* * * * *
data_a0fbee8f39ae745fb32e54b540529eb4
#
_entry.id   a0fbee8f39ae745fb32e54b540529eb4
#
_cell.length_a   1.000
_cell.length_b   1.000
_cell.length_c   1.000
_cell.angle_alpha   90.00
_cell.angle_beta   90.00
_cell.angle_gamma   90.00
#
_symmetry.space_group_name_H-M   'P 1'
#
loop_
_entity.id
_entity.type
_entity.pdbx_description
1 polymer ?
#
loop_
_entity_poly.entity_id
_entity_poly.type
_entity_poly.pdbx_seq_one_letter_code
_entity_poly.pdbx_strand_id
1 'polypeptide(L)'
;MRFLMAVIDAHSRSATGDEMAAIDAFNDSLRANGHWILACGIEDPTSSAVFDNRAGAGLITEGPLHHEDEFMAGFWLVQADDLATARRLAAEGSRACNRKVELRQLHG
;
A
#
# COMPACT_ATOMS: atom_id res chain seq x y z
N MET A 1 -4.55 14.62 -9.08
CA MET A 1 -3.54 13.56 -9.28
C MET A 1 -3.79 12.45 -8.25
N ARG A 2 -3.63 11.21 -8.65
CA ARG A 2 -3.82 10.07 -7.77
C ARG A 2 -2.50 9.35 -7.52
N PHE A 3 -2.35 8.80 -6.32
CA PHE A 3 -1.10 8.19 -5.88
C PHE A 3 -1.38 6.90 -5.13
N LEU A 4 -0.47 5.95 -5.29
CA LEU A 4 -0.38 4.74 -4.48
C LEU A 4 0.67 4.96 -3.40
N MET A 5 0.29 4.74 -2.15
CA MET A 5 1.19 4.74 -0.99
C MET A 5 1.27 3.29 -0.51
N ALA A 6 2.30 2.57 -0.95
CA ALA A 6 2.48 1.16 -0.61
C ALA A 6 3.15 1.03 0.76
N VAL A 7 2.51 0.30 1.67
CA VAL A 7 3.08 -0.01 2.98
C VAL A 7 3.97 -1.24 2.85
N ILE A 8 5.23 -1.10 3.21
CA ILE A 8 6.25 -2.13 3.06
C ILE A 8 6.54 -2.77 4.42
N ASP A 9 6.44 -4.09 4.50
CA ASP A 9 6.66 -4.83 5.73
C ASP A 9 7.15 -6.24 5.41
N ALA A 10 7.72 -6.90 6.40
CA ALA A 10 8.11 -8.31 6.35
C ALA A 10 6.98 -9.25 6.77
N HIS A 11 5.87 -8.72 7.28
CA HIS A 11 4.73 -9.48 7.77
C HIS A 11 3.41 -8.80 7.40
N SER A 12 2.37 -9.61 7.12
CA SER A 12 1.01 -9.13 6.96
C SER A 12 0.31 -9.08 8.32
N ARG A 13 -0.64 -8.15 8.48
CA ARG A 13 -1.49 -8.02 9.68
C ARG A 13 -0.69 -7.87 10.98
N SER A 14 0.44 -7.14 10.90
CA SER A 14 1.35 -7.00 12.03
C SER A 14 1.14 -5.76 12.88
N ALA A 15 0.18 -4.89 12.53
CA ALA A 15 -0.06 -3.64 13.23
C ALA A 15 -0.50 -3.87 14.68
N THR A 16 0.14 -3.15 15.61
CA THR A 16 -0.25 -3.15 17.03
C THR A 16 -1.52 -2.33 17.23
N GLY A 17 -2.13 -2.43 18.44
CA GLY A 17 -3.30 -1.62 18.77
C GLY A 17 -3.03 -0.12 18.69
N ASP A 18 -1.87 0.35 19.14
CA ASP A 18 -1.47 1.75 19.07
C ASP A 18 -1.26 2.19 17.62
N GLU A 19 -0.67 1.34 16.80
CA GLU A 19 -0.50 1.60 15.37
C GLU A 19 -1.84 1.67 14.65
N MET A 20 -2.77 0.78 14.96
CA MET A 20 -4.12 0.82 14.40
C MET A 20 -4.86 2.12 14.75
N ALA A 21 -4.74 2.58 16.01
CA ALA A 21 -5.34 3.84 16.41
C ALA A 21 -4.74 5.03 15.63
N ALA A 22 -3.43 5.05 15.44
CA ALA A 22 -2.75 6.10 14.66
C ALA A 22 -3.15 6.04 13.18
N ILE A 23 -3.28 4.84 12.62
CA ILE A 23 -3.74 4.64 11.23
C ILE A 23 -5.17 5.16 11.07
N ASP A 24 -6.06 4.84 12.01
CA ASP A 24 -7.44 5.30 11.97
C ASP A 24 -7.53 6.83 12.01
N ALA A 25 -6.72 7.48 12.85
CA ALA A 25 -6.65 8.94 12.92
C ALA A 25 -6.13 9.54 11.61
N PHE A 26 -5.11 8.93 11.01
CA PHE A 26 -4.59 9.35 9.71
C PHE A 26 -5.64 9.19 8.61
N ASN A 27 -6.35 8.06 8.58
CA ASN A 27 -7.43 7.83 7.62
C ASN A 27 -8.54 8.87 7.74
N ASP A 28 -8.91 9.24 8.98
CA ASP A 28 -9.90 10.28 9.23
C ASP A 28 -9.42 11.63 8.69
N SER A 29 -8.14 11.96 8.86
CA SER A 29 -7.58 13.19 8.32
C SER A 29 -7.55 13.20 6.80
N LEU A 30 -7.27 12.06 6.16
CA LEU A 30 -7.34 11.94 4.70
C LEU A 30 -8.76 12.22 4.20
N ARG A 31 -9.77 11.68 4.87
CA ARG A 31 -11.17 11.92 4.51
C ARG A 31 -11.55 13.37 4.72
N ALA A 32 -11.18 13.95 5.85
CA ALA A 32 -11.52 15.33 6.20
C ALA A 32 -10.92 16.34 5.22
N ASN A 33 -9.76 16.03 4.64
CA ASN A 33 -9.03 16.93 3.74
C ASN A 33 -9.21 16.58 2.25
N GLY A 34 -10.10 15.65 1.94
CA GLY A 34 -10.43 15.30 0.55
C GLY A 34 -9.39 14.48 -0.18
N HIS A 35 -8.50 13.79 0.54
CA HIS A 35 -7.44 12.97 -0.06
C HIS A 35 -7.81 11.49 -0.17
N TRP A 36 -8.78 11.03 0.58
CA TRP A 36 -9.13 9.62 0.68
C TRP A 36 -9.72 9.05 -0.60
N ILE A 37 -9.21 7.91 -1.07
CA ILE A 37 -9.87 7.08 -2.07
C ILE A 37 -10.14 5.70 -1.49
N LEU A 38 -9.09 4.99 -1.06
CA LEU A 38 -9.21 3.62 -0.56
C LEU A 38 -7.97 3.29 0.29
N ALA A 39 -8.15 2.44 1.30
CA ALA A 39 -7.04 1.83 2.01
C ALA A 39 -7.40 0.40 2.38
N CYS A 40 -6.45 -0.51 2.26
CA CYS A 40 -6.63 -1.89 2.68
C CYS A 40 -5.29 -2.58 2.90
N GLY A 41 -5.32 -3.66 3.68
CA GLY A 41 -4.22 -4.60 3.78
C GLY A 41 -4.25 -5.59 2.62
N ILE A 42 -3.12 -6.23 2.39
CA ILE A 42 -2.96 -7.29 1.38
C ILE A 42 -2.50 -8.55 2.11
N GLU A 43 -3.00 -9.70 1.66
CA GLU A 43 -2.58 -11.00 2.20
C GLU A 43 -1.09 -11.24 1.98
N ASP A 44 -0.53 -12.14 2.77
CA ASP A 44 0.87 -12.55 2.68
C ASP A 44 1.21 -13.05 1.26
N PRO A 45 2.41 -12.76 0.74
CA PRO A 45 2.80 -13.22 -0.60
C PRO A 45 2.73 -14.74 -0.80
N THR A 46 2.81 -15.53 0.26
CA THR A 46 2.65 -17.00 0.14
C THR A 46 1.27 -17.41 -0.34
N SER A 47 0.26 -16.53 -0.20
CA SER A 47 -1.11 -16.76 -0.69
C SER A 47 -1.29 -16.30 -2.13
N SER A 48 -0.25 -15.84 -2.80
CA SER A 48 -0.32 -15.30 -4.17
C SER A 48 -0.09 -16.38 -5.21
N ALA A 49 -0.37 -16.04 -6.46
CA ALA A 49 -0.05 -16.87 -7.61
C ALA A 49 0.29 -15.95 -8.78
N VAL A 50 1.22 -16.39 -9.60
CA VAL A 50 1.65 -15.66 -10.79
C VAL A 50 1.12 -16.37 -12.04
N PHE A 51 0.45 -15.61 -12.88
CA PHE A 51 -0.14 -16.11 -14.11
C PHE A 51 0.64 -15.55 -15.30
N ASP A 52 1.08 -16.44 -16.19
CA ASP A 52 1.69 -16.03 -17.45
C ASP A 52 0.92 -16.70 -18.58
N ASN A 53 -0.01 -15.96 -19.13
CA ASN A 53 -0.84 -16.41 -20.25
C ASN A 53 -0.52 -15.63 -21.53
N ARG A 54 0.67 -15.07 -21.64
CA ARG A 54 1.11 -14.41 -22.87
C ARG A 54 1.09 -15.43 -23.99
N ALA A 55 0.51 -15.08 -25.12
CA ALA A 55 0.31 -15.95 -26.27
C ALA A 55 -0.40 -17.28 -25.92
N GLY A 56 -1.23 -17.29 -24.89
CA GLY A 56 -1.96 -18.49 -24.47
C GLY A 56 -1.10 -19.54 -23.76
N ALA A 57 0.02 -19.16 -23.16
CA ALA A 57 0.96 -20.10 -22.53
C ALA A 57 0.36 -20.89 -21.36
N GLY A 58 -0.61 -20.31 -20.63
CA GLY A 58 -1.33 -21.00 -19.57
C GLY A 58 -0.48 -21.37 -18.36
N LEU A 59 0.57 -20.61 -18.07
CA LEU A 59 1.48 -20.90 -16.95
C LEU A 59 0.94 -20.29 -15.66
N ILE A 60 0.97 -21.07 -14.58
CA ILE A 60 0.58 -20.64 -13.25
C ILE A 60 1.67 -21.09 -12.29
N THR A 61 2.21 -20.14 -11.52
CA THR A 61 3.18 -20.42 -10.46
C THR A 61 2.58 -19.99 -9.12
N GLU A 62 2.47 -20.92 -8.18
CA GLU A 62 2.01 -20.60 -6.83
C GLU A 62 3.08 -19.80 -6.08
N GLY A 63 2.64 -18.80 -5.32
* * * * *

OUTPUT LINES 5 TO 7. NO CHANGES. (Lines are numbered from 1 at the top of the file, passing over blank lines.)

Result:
_cell.length_a   1.000
_cell.length_b   1.000
_cell.length_c   1.000